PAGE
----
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“Everything we see hides another thing, we always want to see what is hidden by what we see.” – René Magritte
One day during the summer holiday in 1996, I could not afford to buy a “Wish you were Here” CD , so I borrowed a cassette tape from the local library. I could not describe the tremendous impact on me that day when I reviewed the album artwork. I was totally obsessive about the artwork (Though I had no idea that it was inspired by René Magritte then) where the front cover shows a businessman literally being burned in a deal and the back cover shows a Rene Magritte type salesman with no wrists and ankles, implying an empty suit.
René Magritte (1898 – 1967) was a surrealist artist of Belgian origin. He became famous for his surrealist artworks that were regarded as thought-provoking and witty. His art often challenges observers’ perceptions of what is real, where the paintings tried to confuse people by fusing reality with the imagination, forcing the viewer to contemplate the image. Magritte postulates that the mind loves images whose meaning is unknown, since the meaning of the mind itself is unknown.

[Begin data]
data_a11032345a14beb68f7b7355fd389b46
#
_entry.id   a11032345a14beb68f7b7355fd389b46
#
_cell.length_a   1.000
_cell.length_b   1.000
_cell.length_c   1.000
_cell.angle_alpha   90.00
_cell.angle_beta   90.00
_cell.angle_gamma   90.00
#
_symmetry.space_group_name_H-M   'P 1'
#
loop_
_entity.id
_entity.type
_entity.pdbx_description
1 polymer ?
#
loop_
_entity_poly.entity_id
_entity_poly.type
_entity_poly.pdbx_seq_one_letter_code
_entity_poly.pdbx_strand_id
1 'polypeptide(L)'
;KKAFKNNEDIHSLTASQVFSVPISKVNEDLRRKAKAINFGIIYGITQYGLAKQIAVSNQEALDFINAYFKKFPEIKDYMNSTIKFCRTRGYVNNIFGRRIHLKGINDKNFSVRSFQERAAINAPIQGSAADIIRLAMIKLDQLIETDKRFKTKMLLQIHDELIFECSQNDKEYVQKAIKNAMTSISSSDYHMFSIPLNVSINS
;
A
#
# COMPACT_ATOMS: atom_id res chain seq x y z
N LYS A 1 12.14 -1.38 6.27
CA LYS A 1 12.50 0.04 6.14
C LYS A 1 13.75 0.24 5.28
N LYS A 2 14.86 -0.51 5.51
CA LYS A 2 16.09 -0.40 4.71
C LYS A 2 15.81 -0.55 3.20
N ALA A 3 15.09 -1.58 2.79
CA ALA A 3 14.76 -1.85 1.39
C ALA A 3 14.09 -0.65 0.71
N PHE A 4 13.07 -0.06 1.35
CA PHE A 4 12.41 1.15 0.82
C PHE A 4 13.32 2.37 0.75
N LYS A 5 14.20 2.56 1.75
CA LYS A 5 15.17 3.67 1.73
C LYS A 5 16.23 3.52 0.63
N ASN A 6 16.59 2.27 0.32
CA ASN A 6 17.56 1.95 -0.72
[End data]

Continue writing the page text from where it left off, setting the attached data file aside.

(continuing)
Pink Floyd’s artwork by Storm Thorgerson and Hipgnosis was frequently influenced by Magritte and proving a perfect match. Thorgerson always acknowledged the debt that Hipgnosis owed Magritte and the “Wish You Were Here” album as being a very conscious Magritte homage.